Prisoners is arguably French-Canadian director Denis Villeneuve’s first “mainstream” Hollywood film – and what a way for the world to get to know him. It’s a nail-biting mystery with an involving moral debate at its centre – how often do we see those two things together?
Keller Dover (Hugh Jackman) is a stern, God-fearing father who believes in praying for the best but planning for the worst. A survivalist, he keeps a well-stocked basement ready for the possibility of societal collapse. But the danger that finally materializes in his life is much more personal: over a Thanksgiving dinner at his friends’ house, both families’ young daughters disappear while playing outside.
After a frantic search, Dover’s son remembers a grungy camper van that the girls had been playing on. Police quickly locate the van, and Detective Loki (Jake Gyllenhaal) apprehends the driver, a mentally-disabled man named Alex (Paul Dano). Alex can’t (or won’t) answer Loki’s questions, and forensic investigation turns up nothing, so he’s released. But Dover is convinced Alex knows where the girls are, and soon takes matters into his own hands to get the information he needs.
Prisoners is not an easy film to watch, and not only if you’re a parent. There’s a discomforting ethical dilemma underlying Dover’s behaviour, represented by Franklin (Terrence Howard), Dover’s friend and father of the second missing girl. As Dover’s intimidation of Alex turns into outright torture, Franklin continually says “This isn’t right,” yet knowing his daughter’s time may be running out, he chooses to go along with the plan. Villeneuve is careful to make the situation as ambiguous as possible – are Alex’s cryptic remarks about the girls real, or is Dover just hearing him incorrectly? As you watch, you’ll probably find yourself feeling just like Franklin – watching in horror but riveted to what the result might be. And still it goes on.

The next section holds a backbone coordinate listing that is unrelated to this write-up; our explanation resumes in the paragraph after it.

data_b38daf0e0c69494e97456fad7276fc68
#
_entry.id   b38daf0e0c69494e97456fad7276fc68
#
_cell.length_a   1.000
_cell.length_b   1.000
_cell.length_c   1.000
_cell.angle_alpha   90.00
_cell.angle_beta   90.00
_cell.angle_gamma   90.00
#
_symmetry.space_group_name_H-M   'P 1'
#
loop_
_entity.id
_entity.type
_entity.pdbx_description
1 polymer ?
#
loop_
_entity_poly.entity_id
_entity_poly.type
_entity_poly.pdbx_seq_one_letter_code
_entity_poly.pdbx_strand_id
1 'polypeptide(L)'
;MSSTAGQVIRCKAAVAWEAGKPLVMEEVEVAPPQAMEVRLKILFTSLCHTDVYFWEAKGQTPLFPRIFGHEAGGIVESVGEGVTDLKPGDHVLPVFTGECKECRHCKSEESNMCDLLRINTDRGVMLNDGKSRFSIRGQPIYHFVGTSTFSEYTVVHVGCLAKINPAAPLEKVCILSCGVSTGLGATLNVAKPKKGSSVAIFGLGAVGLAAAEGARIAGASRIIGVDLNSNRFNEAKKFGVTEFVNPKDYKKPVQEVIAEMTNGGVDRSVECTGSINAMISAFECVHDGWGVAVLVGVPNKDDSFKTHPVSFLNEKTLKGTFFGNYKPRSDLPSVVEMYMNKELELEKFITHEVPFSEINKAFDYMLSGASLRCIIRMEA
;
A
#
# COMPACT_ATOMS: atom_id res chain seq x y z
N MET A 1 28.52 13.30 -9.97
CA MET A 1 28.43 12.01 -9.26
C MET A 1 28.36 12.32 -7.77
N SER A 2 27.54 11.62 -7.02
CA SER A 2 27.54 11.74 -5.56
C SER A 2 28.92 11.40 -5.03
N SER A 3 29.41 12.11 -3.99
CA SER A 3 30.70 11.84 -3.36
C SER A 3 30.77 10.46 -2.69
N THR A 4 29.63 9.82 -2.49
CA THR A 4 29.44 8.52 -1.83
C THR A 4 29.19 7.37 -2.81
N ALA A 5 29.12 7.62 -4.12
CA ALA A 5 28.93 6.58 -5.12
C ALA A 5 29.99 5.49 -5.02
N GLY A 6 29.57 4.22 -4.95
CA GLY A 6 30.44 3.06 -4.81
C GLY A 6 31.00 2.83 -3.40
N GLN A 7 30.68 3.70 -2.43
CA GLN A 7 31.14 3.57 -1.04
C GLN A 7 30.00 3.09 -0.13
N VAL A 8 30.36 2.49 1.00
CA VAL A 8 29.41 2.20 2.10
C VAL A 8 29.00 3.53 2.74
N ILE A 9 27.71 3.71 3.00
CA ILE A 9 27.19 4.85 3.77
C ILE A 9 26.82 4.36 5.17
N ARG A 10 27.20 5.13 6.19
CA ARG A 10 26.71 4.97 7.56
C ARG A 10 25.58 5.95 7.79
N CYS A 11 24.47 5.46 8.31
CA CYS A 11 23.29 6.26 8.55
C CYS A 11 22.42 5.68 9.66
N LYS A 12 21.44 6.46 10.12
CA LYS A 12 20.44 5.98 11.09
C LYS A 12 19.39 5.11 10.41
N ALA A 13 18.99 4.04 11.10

Meanwhile, as Loki’s investigation proceeds, the movie’s energy dips and rises. Though he means well, he’s a frustrating character, quick to judge and lacking in people skills, especially with his police captain (Wayne Duvall). Aaron Guzikowski’s script feels a bit too forced in the ways these people refuse to listen to each other or communicate important information. It also stretches logic that Loki seems to be the only cop actually working the case, doing everything by himself. On the other hand, the fact that Loki is constantly alone brings an added level of danger to every dark basement or empty building he visits. Villeneuve has mastered the suspenseful moment, and you’ll often find yourself on the edge of your seat, even at times when it might not be particularly warranted.
The top-notch cast includes Maria Bello, Viola Davis, and Melissa Leo as three different mothers, each dealing with these events in their own particular ways, and with varying displays of feminine strength. But this is clearly a film about men, and the measures they resort to in desperate times. Jackman and Gyllenhaal square off nicely, and their relationship crackles from their first meeting.
It’s probably half an hour too long, and slightly formulaic. You may even solve the mystery before the characters do. But Prisoners is a riveting thriller with a satisfying resolution.
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